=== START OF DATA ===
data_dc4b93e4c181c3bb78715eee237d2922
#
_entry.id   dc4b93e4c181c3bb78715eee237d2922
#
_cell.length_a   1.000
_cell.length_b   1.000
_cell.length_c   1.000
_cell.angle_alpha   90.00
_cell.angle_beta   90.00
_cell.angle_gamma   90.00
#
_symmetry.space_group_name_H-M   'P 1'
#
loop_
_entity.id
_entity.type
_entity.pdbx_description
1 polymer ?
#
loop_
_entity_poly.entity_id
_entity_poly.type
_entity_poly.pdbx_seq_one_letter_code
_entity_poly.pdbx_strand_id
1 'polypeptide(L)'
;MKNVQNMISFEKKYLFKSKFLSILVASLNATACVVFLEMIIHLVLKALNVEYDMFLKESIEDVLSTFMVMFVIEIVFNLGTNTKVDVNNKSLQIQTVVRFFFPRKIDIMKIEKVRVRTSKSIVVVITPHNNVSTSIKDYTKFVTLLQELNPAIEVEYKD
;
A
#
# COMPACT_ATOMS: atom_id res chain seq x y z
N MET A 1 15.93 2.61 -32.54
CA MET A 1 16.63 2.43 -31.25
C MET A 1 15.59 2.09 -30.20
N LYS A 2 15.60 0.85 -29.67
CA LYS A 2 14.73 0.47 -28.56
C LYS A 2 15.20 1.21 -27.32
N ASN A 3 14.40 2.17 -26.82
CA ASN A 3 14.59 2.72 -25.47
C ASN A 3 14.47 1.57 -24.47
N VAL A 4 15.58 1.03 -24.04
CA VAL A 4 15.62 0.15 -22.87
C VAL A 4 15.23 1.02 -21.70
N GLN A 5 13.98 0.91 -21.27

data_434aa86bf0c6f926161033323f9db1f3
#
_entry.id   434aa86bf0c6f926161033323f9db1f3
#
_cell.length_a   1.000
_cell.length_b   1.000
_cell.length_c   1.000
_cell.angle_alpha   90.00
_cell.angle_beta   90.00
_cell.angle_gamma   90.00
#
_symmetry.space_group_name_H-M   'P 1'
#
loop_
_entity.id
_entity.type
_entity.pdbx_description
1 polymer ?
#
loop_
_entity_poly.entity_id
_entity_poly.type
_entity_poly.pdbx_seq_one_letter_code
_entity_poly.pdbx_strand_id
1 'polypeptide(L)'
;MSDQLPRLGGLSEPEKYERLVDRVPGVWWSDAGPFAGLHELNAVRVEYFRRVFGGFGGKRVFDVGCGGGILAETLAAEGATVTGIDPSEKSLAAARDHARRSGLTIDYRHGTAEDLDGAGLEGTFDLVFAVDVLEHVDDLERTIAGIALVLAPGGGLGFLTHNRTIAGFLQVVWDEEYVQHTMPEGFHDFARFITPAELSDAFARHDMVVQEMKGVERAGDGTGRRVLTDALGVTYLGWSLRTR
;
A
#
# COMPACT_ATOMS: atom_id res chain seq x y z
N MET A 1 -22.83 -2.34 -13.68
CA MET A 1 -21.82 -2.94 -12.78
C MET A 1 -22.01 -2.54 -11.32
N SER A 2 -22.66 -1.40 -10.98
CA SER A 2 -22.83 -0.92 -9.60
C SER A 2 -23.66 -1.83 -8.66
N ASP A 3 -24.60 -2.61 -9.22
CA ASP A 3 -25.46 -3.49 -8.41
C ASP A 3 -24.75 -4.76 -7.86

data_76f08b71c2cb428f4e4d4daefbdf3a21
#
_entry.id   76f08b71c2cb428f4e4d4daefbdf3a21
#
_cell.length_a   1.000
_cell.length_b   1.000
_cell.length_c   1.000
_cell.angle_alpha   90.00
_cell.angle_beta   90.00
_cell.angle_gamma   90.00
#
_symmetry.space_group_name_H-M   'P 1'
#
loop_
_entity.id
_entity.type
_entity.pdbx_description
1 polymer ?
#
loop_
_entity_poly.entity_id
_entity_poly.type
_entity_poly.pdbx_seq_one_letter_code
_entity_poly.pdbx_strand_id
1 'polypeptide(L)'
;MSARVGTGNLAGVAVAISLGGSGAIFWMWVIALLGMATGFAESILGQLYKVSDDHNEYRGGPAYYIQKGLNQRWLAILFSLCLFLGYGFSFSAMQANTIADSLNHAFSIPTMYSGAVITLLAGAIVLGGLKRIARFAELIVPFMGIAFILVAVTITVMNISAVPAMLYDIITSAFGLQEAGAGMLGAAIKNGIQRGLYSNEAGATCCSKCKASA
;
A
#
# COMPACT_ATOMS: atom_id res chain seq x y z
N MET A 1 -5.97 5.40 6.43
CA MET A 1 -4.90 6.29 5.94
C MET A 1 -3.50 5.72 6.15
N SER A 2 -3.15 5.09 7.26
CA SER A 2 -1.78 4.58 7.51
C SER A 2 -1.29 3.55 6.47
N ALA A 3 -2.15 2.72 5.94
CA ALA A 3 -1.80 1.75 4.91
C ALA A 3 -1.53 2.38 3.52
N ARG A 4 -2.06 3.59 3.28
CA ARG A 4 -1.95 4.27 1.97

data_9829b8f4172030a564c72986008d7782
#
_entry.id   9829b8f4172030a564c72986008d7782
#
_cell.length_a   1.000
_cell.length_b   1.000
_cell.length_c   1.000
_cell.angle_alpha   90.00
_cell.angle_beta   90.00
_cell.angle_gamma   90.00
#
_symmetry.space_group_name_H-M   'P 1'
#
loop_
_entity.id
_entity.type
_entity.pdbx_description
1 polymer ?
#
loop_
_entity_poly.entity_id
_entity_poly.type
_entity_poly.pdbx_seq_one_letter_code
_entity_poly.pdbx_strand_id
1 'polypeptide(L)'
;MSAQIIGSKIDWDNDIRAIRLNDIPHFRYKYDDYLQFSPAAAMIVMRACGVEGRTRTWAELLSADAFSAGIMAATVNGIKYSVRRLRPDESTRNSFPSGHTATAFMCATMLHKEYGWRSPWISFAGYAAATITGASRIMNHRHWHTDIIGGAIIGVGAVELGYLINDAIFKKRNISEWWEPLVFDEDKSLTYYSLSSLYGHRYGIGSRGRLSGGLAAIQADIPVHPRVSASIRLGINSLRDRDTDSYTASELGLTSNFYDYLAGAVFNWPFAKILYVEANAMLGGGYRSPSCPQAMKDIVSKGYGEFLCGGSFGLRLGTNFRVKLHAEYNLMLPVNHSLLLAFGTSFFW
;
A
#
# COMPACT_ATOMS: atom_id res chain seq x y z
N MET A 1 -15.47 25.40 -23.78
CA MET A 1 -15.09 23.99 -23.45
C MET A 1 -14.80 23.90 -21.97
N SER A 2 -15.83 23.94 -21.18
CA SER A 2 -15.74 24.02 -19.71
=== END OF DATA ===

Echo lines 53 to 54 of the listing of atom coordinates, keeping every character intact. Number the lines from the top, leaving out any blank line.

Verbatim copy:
_cell.angle_gamma   90.00
#